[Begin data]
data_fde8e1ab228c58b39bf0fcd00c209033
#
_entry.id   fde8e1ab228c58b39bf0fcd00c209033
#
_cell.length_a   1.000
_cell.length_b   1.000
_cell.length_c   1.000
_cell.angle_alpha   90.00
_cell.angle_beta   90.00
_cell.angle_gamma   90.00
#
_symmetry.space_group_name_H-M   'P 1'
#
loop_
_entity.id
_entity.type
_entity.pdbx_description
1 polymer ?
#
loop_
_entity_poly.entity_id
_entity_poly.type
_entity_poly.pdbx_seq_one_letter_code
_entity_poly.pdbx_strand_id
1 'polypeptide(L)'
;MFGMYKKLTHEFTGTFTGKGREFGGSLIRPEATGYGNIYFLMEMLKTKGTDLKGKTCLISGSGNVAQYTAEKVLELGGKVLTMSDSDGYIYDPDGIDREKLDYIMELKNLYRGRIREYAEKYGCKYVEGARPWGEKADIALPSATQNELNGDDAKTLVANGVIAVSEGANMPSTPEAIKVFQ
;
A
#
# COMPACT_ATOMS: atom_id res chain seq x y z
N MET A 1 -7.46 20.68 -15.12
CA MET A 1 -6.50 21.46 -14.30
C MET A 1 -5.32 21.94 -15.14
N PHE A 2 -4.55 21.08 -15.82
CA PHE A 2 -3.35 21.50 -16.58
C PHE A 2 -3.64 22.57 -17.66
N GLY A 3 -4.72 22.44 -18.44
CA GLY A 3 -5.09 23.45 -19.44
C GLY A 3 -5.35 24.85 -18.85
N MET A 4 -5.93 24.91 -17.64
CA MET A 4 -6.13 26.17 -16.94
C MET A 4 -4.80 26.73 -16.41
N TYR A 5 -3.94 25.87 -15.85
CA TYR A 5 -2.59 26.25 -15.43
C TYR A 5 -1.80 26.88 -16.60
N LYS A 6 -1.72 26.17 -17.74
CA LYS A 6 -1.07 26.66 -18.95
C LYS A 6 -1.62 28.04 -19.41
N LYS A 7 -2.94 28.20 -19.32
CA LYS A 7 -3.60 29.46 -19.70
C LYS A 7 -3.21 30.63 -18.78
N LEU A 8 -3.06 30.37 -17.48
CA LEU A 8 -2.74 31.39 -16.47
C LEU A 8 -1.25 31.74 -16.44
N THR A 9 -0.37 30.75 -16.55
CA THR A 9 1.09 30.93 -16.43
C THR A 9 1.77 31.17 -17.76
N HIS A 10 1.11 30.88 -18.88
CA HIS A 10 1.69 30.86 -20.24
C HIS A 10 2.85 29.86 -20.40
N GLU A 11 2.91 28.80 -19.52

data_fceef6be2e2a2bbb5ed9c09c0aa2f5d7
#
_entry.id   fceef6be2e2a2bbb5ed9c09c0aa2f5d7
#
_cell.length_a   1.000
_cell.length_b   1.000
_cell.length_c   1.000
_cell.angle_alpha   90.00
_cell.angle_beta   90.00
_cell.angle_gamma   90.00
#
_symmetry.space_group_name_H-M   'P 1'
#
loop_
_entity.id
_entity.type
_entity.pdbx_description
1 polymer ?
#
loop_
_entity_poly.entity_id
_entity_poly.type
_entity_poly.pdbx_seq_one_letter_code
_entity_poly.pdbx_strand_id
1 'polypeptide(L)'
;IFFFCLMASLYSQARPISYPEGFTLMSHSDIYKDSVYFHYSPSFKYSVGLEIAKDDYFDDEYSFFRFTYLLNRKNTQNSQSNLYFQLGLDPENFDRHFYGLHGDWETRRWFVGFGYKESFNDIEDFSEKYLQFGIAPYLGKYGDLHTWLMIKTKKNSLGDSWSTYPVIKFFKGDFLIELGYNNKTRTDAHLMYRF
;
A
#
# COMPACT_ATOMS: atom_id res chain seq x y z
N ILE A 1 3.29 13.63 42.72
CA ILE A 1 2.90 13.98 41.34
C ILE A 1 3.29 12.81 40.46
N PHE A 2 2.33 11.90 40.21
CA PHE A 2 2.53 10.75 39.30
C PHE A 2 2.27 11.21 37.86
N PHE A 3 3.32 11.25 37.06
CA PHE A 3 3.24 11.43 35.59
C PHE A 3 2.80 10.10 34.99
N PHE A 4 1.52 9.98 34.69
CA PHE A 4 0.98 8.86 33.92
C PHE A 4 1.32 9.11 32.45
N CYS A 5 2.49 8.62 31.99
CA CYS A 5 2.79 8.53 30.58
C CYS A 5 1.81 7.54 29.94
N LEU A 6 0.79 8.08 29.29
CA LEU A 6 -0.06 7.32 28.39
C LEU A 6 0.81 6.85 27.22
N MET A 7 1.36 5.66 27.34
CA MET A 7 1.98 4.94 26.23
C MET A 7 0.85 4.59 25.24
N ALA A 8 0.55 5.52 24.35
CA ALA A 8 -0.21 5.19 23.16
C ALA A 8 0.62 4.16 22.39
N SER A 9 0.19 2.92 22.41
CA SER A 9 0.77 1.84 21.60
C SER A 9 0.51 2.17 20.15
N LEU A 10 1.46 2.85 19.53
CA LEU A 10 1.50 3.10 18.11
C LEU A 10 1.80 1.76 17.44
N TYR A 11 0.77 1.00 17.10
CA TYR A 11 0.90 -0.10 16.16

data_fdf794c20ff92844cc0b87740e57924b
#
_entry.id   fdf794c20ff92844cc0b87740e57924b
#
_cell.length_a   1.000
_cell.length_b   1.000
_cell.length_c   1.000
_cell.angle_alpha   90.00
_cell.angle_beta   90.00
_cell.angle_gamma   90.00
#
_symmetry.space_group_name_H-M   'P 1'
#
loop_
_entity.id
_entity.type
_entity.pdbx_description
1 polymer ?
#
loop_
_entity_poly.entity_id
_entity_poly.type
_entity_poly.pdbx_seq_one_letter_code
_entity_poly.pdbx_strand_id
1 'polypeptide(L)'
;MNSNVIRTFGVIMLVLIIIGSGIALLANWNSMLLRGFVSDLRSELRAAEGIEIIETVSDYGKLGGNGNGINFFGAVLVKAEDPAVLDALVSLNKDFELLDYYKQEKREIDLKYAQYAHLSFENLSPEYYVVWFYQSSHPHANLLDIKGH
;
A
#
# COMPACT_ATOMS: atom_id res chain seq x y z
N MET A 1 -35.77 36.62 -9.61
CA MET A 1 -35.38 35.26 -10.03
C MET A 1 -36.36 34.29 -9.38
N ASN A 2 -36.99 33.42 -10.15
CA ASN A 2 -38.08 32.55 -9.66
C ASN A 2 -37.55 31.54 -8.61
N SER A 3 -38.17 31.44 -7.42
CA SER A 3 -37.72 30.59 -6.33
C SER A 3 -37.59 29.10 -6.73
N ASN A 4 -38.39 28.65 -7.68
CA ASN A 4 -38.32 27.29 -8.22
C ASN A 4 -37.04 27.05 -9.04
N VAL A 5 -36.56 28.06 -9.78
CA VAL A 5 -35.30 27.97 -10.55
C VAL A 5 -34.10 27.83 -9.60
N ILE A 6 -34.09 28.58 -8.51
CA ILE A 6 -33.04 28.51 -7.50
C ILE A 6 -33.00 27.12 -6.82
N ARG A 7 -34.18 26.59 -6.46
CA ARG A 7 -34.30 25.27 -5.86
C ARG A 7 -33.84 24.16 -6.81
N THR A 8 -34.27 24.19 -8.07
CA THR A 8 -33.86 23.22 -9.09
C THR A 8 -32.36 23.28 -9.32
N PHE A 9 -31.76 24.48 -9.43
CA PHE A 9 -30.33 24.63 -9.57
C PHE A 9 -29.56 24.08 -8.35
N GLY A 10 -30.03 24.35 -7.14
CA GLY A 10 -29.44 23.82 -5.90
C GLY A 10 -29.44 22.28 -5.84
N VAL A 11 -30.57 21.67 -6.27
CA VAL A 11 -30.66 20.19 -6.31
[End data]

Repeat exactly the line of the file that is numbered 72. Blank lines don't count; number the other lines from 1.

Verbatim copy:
#